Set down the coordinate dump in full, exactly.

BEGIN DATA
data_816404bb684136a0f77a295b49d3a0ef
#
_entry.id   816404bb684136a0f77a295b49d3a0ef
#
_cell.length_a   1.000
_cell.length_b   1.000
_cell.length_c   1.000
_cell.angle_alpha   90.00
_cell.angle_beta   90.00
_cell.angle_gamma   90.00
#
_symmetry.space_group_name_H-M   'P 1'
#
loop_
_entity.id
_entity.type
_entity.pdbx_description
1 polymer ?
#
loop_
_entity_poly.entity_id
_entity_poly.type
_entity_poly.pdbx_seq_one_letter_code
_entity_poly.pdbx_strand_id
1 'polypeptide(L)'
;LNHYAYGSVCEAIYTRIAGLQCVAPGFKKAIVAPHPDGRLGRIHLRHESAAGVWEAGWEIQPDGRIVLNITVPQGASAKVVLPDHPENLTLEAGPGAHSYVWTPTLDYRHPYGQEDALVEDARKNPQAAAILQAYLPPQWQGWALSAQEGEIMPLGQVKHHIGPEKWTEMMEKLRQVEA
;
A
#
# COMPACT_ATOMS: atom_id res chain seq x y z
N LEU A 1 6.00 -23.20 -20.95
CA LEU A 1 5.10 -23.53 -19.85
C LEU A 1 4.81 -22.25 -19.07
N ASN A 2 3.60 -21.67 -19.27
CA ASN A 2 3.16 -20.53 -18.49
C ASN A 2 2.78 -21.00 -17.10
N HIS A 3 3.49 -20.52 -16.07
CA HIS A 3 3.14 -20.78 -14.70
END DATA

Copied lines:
data_816404bb684136a0f77a295b49d3a0ef
#
_entry.id   816404bb684136a0f77a295b49d3a0ef
#
_cell.length_a   1.000
_cell.length_b   1.000
_cell.length_c   1.000
_cell.angle_alpha   90.00
_cell.angle_beta   90.00
_cell.angle_gamma   90.00
#
_symmetry.space_group_name_H-M   'P 1'
#
loop_
_entity.id
_entity.type
_entity.pdbx_description
1 polymer ?
#
loop_
_entity_poly.entity_id
_entity_poly.type
_entity_poly.pdbx_seq_one_letter_code
_entity_poly.pdbx_strand_id
1 'polypeptide(L)'
;LNHYAYGSVCEAIYTRIAGLQCVAPGFKKAIVAPHPDGRLGRIHLRHESAAGVWEAGWEIQPDGRIVLNITVPQGASAKVVLPDHPENLTLEAGPGAHSYVWTPTLDYRHPYGQEDALVEDARKNPQAAAILQAYLPPQWQGWALSAQEGEIMPLGQVKHHIGPEKWTEMMEKLRQVEA
;
A
#
# COMPACT_ATOMS: atom_id res chain seq x y z
N LEU A 1 6.00 -23.20 -20.95
CA LEU A 1 5.10 -23.53 -19.85
C LEU A 1 4.81 -22.25 -19.07
N ASN A 2 3.60 -21.67 -19.27
CA ASN A 2 3.16 -20.53 -18.49
C ASN A 2 2.78 -21.00 -17.10
N HIS A 3 3.49 -20.52 -16.07
CA HIS A 3 3.14 -20.78 -14.70